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Title: Drought effects on invertebrate metapopulation dynamics and quasi‐extinction risk in an intermittent river network
Abstract

Ecological communities can remain stable in the face of disturbance if their constituent species have different resistance and resilience strategies. In turn, local stability scales up regionally if heterogeneous landscapes maintain spatial asynchrony across discrete populations—but not if large‐scale stressors synchronize environmental conditions and biological responses. Here, we hypothesized that droughts could drastically decrease the stability of invertebrate metapopulations both by filtering out poorly adapted species locally, and by synchronizing their dynamics across a river network. We tested this hypothesis via multivariate autoregressive state‐space (MARSS) models on spatially replicated, long‐term data describing aquatic invertebrate communities and hydrological conditions in a set of temperate, lowland streams subject to seasonal and supraseasonal drying events. This quantitative approach allowed us to assess the influence of local (flow magnitude) and network‐scale (hydrological connectivity) drivers on invertebrate long‐term trajectories, and to simulate near‐future responses to a range of drought scenarios. We found that fluctuations in species abundances were heterogeneous across communities and driven by a combination of hydrological and stochastic drivers. Among metapopulations, increasing extent of dry reaches reduced the abundance of functional groups with low resistance or resilience capacities (i.e. low ability to persist in situ or recolonize from elsewhere, respectively). Our simulations revealed that metapopulation quasi‐extinction risk for taxa vulnerable to drought increased exponentially as flowing habitats contracted within the river network, whereas the risk for taxa with resistance and resilience traits remained stable. Our results suggest that drought can be a synchronizing agent in riverscapes, potentially leading to regional quasi‐extinction of species with lower resistance and resilience abilities. Better recognition of drought‐driven synchronization may increase realism in species extinction forecasts as hydroclimatic extremes continue to intensify worldwide.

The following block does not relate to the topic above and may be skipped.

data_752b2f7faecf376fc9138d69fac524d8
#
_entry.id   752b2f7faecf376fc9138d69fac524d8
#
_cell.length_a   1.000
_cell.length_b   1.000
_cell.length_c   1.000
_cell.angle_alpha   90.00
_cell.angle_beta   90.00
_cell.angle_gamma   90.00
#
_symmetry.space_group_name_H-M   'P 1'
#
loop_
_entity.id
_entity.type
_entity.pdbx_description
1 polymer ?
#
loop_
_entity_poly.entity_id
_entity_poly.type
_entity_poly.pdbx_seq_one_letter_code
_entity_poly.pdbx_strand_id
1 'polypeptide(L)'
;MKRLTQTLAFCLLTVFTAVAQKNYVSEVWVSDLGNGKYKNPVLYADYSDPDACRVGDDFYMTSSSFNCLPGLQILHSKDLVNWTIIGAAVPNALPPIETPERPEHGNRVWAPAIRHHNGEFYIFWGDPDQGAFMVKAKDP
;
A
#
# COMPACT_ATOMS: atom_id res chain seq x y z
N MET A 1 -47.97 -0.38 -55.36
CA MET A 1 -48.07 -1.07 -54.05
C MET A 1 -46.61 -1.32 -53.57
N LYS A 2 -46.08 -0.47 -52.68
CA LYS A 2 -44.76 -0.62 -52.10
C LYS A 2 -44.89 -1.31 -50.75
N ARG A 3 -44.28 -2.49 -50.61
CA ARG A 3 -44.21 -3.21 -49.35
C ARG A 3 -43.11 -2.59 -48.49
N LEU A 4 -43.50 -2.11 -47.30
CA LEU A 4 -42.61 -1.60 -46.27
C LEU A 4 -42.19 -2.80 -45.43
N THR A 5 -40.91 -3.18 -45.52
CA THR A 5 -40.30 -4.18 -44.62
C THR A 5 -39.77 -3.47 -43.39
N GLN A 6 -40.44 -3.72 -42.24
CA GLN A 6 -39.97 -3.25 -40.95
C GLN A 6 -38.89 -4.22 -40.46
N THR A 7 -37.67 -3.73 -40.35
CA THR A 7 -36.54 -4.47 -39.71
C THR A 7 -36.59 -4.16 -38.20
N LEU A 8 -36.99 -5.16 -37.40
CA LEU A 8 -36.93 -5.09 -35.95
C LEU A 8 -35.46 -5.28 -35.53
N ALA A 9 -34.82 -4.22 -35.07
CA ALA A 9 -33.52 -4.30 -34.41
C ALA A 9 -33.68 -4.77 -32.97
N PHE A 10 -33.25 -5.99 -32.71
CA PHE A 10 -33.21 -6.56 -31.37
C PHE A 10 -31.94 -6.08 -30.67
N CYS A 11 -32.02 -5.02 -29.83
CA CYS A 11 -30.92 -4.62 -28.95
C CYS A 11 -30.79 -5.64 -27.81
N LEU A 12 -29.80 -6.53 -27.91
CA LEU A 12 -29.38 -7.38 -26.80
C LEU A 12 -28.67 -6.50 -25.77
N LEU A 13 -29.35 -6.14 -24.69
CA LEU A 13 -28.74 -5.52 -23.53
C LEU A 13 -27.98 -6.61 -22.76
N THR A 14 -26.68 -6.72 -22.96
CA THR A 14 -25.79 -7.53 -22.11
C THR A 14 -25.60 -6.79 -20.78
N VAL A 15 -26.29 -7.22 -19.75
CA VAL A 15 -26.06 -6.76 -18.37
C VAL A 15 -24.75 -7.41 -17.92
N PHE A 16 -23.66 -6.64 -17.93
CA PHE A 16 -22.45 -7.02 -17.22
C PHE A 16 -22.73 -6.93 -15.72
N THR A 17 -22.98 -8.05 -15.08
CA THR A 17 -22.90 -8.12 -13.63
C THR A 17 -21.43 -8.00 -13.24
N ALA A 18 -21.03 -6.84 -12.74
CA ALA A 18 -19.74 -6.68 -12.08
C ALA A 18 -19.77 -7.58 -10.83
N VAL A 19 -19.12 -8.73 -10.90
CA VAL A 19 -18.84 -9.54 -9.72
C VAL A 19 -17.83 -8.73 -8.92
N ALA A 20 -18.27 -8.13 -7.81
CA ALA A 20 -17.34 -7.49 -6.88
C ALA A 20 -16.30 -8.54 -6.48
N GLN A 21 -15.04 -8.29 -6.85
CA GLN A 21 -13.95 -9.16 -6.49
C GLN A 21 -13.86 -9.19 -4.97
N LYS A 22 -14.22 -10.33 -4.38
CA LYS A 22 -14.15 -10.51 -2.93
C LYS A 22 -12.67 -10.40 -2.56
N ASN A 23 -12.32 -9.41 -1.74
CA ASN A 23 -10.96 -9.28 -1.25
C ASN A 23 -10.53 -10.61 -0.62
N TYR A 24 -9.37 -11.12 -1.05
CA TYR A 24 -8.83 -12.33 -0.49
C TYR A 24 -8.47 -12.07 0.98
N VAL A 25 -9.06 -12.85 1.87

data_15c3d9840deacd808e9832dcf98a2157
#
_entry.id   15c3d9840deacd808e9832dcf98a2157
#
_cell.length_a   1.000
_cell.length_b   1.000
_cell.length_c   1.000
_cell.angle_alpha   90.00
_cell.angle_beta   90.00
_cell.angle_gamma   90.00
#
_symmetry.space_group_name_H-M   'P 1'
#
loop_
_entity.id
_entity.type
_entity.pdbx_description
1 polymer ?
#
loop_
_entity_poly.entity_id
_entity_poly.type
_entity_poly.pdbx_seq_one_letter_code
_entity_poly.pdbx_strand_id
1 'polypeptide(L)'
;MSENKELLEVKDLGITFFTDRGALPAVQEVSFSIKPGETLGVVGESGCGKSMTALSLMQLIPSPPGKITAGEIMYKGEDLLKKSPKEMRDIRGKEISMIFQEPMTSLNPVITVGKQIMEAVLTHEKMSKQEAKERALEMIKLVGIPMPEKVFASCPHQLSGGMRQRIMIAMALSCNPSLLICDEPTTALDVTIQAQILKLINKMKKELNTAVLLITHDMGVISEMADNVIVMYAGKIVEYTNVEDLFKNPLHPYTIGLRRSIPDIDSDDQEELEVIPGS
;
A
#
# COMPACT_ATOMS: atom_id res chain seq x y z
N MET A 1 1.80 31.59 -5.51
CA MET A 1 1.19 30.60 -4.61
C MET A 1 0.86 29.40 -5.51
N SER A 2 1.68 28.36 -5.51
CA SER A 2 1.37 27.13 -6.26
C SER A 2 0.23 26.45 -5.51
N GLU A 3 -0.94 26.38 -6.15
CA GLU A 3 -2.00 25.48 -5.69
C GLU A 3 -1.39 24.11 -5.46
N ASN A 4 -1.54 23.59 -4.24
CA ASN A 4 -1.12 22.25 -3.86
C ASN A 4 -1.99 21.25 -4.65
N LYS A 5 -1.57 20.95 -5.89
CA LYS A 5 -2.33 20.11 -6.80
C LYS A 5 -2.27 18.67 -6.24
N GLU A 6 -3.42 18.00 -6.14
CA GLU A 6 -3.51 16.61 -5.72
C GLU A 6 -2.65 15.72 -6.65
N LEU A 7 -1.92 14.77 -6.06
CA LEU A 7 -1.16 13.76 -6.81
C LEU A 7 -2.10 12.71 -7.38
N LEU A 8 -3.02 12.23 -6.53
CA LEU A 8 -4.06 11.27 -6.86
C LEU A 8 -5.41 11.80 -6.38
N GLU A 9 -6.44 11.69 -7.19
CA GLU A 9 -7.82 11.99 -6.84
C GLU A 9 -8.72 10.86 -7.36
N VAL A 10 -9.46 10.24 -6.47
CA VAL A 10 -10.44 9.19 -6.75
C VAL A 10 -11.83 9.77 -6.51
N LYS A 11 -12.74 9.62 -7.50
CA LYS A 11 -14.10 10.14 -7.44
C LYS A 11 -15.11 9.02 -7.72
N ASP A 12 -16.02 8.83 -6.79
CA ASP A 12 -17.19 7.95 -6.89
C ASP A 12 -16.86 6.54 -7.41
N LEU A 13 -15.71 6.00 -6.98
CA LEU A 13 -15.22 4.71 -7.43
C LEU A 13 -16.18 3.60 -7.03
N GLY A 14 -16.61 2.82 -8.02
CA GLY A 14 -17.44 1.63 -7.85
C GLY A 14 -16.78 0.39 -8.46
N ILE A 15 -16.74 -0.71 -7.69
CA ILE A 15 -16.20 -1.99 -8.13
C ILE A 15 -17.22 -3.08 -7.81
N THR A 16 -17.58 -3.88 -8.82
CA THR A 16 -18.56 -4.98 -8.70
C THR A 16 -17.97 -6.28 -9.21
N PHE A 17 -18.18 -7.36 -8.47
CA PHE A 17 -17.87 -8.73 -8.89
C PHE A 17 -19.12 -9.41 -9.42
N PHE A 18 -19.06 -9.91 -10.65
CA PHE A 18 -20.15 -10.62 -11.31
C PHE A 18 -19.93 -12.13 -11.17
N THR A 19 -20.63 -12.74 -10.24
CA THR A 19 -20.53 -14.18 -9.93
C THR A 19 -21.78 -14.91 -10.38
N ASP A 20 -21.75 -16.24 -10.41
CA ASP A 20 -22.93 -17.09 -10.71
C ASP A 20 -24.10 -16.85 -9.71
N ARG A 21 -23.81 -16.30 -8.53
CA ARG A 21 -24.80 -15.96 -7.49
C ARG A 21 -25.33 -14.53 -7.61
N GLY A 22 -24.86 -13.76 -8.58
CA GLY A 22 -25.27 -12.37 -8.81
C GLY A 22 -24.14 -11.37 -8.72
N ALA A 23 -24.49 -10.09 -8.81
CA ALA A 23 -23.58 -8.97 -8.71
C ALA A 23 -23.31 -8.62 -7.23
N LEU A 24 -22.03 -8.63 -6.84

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Award ID(s):
1802714
NSF-PAR ID:
10449333
Author(s) / Creator(s):
 ;  ;  ;  ;  ;  ;  
Publisher / Repository:
Wiley-Blackwell
Date Published:
Journal Name:
Global Change Biology
Volume:
27
Issue:
17
ISSN:
1354-1013
Page Range / eLocation ID:
p. 4024-4039
Format(s):
Medium: X
Sponsoring Org:
National Science Foundation
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